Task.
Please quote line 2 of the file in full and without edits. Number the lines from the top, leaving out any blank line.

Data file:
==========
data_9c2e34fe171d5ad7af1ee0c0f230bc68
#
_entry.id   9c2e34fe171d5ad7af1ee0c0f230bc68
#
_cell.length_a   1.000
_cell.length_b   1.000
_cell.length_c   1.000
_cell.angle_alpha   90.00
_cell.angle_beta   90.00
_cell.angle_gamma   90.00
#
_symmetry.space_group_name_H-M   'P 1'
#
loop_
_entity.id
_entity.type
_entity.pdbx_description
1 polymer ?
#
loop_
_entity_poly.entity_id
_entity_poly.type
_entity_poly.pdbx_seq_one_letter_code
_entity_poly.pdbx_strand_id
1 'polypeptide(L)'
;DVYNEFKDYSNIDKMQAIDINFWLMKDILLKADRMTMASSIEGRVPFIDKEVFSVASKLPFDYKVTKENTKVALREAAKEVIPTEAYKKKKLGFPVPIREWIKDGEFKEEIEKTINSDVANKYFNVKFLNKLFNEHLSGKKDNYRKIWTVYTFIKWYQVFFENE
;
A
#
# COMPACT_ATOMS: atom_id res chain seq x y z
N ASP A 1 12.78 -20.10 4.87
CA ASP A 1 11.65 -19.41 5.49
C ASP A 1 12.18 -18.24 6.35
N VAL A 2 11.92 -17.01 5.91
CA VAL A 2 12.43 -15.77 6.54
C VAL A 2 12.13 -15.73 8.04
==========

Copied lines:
#